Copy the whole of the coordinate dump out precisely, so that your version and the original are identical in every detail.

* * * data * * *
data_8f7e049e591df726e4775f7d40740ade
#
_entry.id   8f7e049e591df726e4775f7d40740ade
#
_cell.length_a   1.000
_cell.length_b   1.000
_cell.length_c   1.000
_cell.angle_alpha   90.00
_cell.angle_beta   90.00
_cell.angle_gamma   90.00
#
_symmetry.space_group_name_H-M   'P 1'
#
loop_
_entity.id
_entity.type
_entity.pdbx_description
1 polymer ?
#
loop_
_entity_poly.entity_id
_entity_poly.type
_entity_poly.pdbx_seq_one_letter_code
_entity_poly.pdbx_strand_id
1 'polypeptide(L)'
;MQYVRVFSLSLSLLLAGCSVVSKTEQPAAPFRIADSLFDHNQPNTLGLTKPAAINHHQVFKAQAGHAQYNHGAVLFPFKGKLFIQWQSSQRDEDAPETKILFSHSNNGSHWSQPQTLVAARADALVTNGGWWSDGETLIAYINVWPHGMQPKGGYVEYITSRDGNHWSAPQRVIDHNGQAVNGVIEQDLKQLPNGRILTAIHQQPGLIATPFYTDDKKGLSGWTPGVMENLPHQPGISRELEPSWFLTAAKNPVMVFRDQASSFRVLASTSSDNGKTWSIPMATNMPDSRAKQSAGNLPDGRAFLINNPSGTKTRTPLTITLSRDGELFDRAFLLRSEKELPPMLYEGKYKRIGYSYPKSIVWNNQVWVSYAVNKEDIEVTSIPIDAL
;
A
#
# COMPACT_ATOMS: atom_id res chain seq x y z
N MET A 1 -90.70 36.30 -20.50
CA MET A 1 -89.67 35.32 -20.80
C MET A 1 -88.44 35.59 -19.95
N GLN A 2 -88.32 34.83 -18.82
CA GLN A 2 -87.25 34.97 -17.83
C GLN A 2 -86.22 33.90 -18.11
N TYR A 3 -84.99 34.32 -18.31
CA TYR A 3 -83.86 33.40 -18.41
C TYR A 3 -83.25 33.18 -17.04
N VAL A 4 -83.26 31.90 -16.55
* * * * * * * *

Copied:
data_8f7e049e591df726e4775f7d40740ade
#
_entry.id   8f7e049e591df726e4775f7d40740ade
#
_cell.length_a   1.000
_cell.length_b   1.000
_cell.length_c   1.000
_cell.angle_alpha   90.00
_cell.angle_beta   90.00
_cell.angle_gamma   90.00
#
_symmetry.space_group_name_H-M   'P 1'
#
loop_
_entity.id
_entity.type
_entity.pdbx_description
1 polymer ?
#
loop_
_entity_poly.entity_id
_entity_poly.type
_entity_poly.pdbx_seq_one_letter_code
_entity_poly.pdbx_strand_id
1 'polypeptide(L)'
;MQYVRVFSLSLSLLLAGCSVVSKTEQPAAPFRIADSLFDHNQPNTLGLTKPAAINHHQVFKAQAGHAQYNHGAVLFPFKGKLFIQWQSSQRDEDAPETKILFSHSNNGSHWSQPQTLVAARADALVTNGGWWSDGETLIAYINVWPHGMQPKGGYVEYITSRDGNHWSAPQRVIDHNGQAVNGVIEQDLKQLPNGRILTAIHQQPGLIATPFYTDDKKGLSGWTPGVMENLPHQPGISRELEPSWFLTAAKNPVMVFRDQASSFRVLASTSSDNGKTWSIPMATNMPDSRAKQSAGNLPDGRAFLINNPSGTKTRTPLTITLSRDGELFDRAFLLRSEKELPPMLYEGKYKRIGYSYPKSIVWNNQVWVSYAVNKEDIEVTSIPIDAL
;
A
#
# COMPACT_ATOMS: atom_id res chain seq x y z
N MET A 1 -90.70 36.30 -20.50
CA MET A 1 -89.67 35.32 -20.80
C MET A 1 -88.44 35.59 -19.95
N GLN A 2 -88.32 34.83 -18.82
CA GLN A 2 -87.25 34.97 -17.83
C GLN A 2 -86.22 33.90 -18.11
N TYR A 3 -84.99 34.32 -18.31
CA TYR A 3 -83.86 33.40 -18.41
C TYR A 3 -83.25 33.18 -17.04
N VAL A 4 -83.26 31.90 -16.55